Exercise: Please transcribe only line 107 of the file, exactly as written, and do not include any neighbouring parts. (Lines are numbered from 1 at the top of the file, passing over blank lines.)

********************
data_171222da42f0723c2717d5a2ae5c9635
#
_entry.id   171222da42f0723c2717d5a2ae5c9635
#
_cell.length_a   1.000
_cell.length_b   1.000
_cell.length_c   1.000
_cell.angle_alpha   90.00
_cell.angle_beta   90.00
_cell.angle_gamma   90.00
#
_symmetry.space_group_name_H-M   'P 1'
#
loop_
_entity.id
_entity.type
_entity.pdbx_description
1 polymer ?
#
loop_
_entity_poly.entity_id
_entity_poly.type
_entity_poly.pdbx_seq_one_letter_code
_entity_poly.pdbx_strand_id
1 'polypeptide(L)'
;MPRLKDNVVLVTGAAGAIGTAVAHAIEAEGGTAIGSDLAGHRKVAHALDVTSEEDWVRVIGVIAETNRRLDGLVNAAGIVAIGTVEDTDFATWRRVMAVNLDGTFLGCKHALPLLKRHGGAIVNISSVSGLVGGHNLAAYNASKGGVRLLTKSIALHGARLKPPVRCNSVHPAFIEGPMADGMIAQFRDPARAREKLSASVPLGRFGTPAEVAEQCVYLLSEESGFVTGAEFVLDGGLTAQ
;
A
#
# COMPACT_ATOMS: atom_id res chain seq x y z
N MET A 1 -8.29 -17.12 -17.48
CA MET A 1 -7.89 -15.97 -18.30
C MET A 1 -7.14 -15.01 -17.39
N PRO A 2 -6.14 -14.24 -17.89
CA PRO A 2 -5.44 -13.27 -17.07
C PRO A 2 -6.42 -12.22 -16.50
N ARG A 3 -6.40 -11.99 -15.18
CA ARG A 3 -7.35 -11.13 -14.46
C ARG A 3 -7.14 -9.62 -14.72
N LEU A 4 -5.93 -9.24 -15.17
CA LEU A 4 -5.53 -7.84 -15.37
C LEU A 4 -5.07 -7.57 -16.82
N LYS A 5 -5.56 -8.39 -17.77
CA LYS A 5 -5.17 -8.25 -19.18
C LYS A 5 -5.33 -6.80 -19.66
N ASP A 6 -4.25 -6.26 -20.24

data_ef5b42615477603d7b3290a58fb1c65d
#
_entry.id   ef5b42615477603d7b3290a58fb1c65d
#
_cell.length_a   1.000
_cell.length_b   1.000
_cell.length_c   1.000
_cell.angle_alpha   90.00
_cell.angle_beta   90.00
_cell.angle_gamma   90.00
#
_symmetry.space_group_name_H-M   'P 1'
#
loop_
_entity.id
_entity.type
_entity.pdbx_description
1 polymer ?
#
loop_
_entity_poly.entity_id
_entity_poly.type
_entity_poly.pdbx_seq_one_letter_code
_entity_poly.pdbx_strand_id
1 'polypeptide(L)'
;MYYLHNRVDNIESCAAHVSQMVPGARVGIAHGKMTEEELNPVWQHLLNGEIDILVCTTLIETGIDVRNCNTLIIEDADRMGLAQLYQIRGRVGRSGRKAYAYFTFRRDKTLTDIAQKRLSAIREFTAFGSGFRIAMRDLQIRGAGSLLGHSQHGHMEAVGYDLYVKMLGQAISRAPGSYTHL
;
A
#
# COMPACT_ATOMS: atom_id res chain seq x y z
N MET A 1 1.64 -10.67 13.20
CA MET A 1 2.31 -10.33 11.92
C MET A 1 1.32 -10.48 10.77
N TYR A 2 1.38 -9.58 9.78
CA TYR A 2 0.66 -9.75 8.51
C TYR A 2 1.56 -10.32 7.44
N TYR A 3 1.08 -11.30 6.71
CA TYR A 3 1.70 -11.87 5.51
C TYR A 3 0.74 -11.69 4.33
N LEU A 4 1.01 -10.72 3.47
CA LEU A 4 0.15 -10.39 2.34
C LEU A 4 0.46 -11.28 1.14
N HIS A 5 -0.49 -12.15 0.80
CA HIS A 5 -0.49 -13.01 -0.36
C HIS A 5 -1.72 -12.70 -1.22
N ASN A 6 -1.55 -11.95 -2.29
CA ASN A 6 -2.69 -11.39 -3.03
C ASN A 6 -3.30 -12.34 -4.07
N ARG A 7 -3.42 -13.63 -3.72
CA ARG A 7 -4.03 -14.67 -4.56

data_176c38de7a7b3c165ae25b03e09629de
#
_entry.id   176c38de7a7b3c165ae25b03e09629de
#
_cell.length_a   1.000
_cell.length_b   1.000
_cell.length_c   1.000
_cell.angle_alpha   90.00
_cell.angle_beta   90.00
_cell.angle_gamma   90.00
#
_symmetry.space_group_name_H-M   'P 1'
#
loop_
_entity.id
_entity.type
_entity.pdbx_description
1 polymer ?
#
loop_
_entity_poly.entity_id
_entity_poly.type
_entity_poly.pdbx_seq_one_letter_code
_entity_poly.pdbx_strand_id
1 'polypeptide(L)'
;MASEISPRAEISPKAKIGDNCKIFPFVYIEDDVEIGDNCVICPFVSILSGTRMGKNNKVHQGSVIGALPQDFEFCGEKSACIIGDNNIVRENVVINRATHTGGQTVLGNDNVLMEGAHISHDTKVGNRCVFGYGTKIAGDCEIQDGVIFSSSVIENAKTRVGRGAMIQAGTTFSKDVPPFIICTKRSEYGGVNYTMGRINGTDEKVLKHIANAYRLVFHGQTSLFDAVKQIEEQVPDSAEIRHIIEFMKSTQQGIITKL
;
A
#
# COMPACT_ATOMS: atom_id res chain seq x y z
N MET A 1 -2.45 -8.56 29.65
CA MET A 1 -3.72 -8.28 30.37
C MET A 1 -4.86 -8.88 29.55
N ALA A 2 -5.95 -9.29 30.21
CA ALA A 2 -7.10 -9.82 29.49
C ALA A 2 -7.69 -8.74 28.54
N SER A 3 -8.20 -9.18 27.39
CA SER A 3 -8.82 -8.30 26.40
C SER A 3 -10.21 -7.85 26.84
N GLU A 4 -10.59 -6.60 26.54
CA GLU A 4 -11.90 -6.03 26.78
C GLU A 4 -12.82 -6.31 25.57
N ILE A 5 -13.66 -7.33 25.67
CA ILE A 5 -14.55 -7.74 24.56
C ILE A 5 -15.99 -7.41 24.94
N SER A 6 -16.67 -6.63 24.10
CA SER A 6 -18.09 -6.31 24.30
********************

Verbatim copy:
#